All week we’ve been recounting the hearing of 1915 that laid the groundwork for the Great Western Gateway Bridge between Schenectady and Scotia . It didn’t actually open until 1925 (just barely — it was in December). But the plans for the bridge were approved long, long before, back in September of 1916, according to the Albany Evening Journal.
Great Western Gateway Plans Are Approved
They Are Those Submitted by John A. Bensel, With but Slight Modifications – Legislature to Act Now
William Barclay Parsons, representing State Engineer Frank M. Williams, and R.S. Buck representing the city of Schenectady, have approved in the main the plans prepared and submitted by John A. Bensel, former state engineer, for the Great Western Gateway bridge over the Mohawk river and Erie canal at Schenectady.
The plan calls for an ornate concrete structure nearly a mile in length from the foot of State street, Schenectady, to Mohawk avenue, Scotia, to replace the iron structure that crosses the river from Washington avenue, Schenectady, to Scotia. State Engineer Williams considers the report of the engineers as final and believes that the coming Legislature will appropriate the sum necessary to carry out the state’s part in the great undertaking. His department, he says, will shortly begin altering the present bridge to meet barge canal requirements pending the building of the contemplated new structure.
The report of the engineers, Parsons and Buck, is addressed to Superintendent W.W. Wotherspoon of the state department of public works which has on hand $500,000 for construction of the new Schenectady-Scotia bridge, State Engineer Williams, Mayor George R. Lunn and President John E. Gillette of Scotia village.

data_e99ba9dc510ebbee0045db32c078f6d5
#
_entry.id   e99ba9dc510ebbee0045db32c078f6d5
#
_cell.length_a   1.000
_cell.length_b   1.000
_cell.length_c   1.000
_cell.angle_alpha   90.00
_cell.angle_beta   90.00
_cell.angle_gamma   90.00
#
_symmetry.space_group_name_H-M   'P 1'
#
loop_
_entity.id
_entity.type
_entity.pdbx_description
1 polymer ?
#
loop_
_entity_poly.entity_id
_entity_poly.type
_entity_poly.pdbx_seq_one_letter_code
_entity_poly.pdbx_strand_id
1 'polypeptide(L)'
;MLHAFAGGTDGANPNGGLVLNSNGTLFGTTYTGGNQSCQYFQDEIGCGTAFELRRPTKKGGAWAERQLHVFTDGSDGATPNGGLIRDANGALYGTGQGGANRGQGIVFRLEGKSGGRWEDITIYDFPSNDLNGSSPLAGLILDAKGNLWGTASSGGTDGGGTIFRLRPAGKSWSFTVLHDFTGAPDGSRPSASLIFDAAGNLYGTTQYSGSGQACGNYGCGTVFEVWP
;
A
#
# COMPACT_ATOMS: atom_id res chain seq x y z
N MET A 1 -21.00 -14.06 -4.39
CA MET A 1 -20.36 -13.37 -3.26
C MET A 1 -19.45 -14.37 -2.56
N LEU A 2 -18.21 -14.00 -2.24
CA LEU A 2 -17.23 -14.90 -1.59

The engineers’ report goes into the details of construction and cost and concludes as follows:
“To sum up, we are in agreement on the essential features of the bridge project, in that (1) it will not cause adverse flood conditions; (2) it is practicable to secure reliable foundations without excessive costs, and (3) the type of bridge proposed is in conformity with good, modern practice, economical and well adapted to the purpose. We differ only as to certain details of construction, not essentially affecting the general proposition, and as to the probable cost which is largely dependent upon more or less indeterminate conditions.”
So, what took another nine years? Hard to say.
John Anderson Bensel wasn’t just anybody, by the way. In addition to serving as State Engineer from 1911-1914, he had been president of the American Society of Civil Engineers in 1910, and before that the president of the New York City Board of Water Supply. He served as a major commanding the 125th battalion of engineers for the Army during World War I (which may be part of the answer to “what took another nine years”). His New Jersey mansion is now part of Morristown National Historic Park, so he’s got that going on.